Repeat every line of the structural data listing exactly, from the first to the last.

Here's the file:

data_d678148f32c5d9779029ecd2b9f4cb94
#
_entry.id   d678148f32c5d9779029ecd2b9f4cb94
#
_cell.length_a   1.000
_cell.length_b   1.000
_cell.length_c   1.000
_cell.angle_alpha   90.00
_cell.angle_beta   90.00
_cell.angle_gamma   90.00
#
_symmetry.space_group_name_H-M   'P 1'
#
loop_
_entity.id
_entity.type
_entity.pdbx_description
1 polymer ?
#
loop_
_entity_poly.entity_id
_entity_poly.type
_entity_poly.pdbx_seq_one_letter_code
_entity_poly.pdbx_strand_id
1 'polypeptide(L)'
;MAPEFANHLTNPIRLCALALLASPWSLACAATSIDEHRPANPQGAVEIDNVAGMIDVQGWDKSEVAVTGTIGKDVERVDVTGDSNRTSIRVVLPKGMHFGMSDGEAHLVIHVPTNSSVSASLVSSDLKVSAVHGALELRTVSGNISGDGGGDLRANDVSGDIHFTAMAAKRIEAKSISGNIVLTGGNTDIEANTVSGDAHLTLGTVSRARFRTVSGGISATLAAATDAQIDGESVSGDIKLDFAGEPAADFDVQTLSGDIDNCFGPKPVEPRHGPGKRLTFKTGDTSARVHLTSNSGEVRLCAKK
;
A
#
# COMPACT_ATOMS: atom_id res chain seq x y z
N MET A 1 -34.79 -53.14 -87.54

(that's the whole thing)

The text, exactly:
data_d678148f32c5d9779029ecd2b9f4cb94
#
_entry.id   d678148f32c5d9779029ecd2b9f4cb94
#
_cell.length_a   1.000
_cell.length_b   1.000
_cell.length_c   1.000
_cell.angle_alpha   90.00
_cell.angle_beta   90.00
_cell.angle_gamma   90.00
#
_symmetry.space_group_name_H-M   'P 1'
#
loop_
_entity.id
_entity.type
_entity.pdbx_description
1 polymer ?
#
loop_
_entity_poly.entity_id
_entity_poly.type
_entity_poly.pdbx_seq_one_letter_code
_entity_poly.pdbx_strand_id
1 'polypeptide(L)'
;MAPEFANHLTNPIRLCALALLASPWSLACAATSIDEHRPANPQGAVEIDNVAGMIDVQGWDKSEVAVTGTIGKDVERVDVTGDSNRTSIRVVLPKGMHFGMSDGEAHLVIHVPTNSSVSASLVSSDLKVSAVHGALELRTVSGNISGDGGGDLRANDVSGDIHFTAMAAKRIEAKSISGNIVLTGGNTDIEANTVSGDAHLTLGTVSRARFRTVSGGISATLAAATDAQIDGESVSGDIKLDFAGEPAADFDVQTLSGDIDNCFGPKPVEPRHGPGKRLTFKTGDTSARVHLTSNSGEVRLCAKK
;
A
#
# COMPACT_ATOMS: atom_id res chain seq x y z
N MET A 1 -34.79 -53.14 -87.54